Certain foods can cause an upset stomach, so it’s important to avoid foods that are prone to upset stomachs. Cooked vegetables, low-fiber starches, lean chicken, biscuits, soups and eggs are recommended foods for people with diarrhea, Mundkur said.
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On the other hand, foods to avoid include spicy foods, sugary foods, dairy products, and foods high in fat. Foods that cause gas should also be avoided.
You may have heard of the BRAT diet of bananas, rice, applesauce, and toast, which is a traditional remedy for diarrhea. This is not a diet that you should follow long term, but it may help in the short term.
Here are some foods you should eat when you have diarrhea to help ease symptoms and speed your recovery.
Fiber is an important nutrient for adding bulk to stool and maintaining regularity, but a low-fiber diet is recommended when you have diarrhea because it can ease digestion and reduce the frequency of bowel movements. Mundkur says cooking rice, noodles, wheat or oats can help, especially if you have watery stools.
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Raw vegetables can be difficult to digest and cause discomfort such as gas and bloating, so cooked vegetables are more likely to irritate your system when you have diarrhea. Mundkur recommends choosing cooked vegetables like green beans, potatoes and carrots.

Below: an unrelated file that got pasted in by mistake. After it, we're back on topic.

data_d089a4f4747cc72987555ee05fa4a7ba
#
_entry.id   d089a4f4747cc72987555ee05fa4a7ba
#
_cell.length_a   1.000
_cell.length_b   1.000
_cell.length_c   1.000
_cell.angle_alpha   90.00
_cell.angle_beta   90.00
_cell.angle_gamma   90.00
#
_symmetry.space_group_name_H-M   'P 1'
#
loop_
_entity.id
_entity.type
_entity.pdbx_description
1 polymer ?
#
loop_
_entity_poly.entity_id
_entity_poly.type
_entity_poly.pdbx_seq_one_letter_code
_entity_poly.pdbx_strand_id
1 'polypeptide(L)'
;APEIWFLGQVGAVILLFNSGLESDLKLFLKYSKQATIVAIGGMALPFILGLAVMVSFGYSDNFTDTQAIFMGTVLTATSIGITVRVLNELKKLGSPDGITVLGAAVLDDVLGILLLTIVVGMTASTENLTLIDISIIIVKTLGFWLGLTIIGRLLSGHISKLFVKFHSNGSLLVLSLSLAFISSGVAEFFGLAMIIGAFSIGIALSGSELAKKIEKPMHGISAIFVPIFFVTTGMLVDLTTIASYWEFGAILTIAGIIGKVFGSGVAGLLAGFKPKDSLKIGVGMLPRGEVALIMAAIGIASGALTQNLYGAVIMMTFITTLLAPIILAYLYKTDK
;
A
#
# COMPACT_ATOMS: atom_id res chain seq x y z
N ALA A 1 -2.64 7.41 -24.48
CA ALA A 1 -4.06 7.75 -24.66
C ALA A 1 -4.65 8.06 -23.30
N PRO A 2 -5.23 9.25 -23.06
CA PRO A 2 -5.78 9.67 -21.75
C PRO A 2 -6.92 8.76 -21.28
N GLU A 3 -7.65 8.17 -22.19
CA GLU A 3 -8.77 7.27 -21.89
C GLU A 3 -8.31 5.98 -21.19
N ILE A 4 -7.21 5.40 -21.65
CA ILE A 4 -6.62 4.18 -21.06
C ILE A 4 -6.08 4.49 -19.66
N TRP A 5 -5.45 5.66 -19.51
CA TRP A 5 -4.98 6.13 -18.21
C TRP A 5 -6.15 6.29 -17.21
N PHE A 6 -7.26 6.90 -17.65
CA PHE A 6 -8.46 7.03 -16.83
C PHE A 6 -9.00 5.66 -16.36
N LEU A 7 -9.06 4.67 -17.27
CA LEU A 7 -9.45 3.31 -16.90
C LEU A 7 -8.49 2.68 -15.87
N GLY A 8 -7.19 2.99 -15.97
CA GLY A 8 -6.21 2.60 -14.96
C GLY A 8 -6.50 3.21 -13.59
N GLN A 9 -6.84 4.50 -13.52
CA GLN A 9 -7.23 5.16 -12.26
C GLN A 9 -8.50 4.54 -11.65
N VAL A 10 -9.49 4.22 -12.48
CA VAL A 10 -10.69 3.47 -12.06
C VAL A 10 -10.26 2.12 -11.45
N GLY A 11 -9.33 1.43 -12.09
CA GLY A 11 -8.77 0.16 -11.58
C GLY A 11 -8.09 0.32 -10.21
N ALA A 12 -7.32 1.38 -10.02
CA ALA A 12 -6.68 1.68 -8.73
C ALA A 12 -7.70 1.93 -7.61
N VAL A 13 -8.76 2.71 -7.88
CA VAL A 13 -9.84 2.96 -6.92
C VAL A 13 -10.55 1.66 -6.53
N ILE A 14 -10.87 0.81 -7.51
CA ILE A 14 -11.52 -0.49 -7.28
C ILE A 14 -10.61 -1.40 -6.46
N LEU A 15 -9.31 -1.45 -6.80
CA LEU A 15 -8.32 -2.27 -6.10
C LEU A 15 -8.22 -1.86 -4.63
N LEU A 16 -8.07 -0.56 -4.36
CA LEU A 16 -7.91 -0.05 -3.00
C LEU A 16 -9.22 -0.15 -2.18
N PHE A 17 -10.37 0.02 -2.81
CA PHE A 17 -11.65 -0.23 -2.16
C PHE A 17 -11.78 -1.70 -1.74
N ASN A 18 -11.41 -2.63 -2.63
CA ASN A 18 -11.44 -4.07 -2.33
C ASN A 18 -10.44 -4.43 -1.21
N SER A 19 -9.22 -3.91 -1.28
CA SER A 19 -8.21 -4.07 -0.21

Soups can help replenish fluid and nutrient levels, while crackers are helpful because they are often high in salt. Diarrhea can cause a significant loss of fluids and electrolytes (minerals such as sodium and potassium), so eating salty foods can help restore them.
Greasy foods are high in fat, which can make your diarrhea worse, so choose lean meats like skinless chicken or turkey. Mundkur advises roasting meat and eating it unseasoned, as spices and seasonings can burn out your system. You can season the meat with dried or fresh herbs like basil, parsley, thyme, rosemary, oregano or cilantro, says Mundkur.
Hard-boiled eggs are safe to eat if you have diarrhea. Choose preparations that do not contain a lot of butter, cheese, or seasonings, such as eggs poached with salt.
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The BRAT diet of bananas, rice, applesauce and toast was once prescribed to treat diarrhea, but the International Foundation for Gastrointestinal Disorders says it has long been insufficiently nutritious. However, these foods can be eaten when diarrhea occurs.
If you’ve lost your appetite, or have nausea or vomiting in addition to diarrhea, Mundkur says you can stick to liquids for a while until you can tolerate some food. Liquids are easier to digest and help prevent intestinal irritation.
These foods make diarrhea worse. Mundkur recommends consulting your doctor if you have chronic diarrhea (ie more than 1 month) about which foods may trigger the diarrhea.